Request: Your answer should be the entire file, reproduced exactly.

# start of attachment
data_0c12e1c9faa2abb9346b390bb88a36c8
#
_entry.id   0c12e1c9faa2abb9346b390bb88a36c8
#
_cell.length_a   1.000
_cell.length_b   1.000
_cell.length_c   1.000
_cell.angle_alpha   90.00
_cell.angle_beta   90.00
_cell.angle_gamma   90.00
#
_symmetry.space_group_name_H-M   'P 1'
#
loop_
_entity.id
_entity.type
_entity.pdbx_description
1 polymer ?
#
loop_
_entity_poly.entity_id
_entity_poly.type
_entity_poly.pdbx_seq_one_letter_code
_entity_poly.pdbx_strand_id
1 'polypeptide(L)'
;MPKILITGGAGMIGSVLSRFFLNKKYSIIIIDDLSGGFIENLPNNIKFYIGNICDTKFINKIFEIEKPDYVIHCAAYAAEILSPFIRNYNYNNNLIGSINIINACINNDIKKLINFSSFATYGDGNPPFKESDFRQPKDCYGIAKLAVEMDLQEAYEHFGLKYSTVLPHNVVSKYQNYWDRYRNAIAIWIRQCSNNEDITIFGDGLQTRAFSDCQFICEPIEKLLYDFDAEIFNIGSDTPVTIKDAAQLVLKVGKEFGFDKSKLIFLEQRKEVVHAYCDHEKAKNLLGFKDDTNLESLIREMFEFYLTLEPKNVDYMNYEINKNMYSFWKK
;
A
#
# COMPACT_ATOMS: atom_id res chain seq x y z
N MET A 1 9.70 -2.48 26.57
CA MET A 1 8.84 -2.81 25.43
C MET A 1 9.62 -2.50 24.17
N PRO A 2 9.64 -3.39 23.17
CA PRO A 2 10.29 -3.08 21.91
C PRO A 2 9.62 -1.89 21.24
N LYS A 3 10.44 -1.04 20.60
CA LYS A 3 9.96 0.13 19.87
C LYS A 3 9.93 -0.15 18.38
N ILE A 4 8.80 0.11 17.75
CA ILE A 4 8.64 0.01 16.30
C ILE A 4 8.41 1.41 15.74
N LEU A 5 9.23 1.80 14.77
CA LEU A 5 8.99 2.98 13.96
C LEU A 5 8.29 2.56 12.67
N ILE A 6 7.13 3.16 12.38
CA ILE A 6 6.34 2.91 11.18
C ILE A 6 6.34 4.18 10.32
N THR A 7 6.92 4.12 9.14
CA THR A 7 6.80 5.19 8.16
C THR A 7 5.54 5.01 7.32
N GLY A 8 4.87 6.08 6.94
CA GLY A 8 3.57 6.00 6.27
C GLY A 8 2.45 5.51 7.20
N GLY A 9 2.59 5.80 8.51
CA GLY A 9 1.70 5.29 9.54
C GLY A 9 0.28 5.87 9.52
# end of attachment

data_0c12e1c9faa2abb9346b390bb88a36c8
#
_entry.id   0c12e1c9faa2abb9346b390bb88a36c8
#
_cell.length_a   1.000
_cell.length_b   1.000
_cell.length_c   1.000
_cell.angle_alpha   90.00
_cell.angle_beta   90.00
_cell.angle_gamma   90.00
#
_symmetry.space_group_name_H-M   'P 1'
#
loop_
_entity.id
_entity.type
_entity.pdbx_description
1 polymer ?
#
loop_
_entity_poly.entity_id
_entity_poly.type
_entity_poly.pdbx_seq_one_letter_code
_entity_poly.pdbx_strand_id
1 'polypeptide(L)'
;MPKILITGGAGMIGSVLSRFFLNKKYSIIIIDDLSGGFIENLPNNIKFYIGNICDTKFINKIFEIEKPDYVIHCAAYAAEILSPFIRNYNYNNNLIGSINIINACINNDIKKLINFSSFATYGDGNPPFKESDFRQPKDCYGIAKLAVEMDLQEAYEHFGLKYSTVLPHNVVSKYQNYWDRYRNAIAIWIRQCSNNEDITIFGDGLQTRAFSDCQFICEPIEKLLYDFDAEIFNIGSDTPVTIKDAAQLVLKVGKEFGFDKSKLIFLEQRKEVVHAYCDHEKAKNLLGFKDDTNLESLIREMFEFYLTLEPKNVDYMNYEINKNMYSFWKK
;
A
#
# COMPACT_ATOMS: atom_id res chain seq x y z
N MET A 1 9.70 -2.48 26.57
CA MET A 1 8.84 -2.81 25.43
C MET A 1 9.62 -2.50 24.17
N PRO A 2 9.64 -3.39 23.17
CA PRO A 2 10.29 -3.08 21.91
C PRO A 2 9.62 -1.89 21.24
N LYS A 3 10.44 -1.04 20.60
CA LYS A 3 9.96 0.13 19.87
C LYS A 3 9.93 -0.15 18.38
N ILE A 4 8.80 0.11 17.75
CA ILE A 4 8.64 0.01 16.30
C ILE A 4 8.41 1.41 15.74
N LEU A 5 9.23 1.80 14.77
CA LEU A 5 8.99 2.98 13.96
C LEU A 5 8.29 2.56 12.67
N ILE A 6 7.13 3.16 12.38
CA ILE A 6 6.34 2.91 11.18
C ILE A 6 6.34 4.18 10.32
N THR A 7 6.92 4.12 9.14
CA THR A 7 6.80 5.19 8.16
C THR A 7 5.54 5.01 7.32
N GLY A 8 4.87 6.08 6.94
CA GLY A 8 3.57 6.00 6.27
C GLY A 8 2.45 5.51 7.20
N GLY A 9 2.59 5.80 8.51
CA GLY A 9 1.70 5.29 9.54
C GLY A 9 0.28 5.87 9.52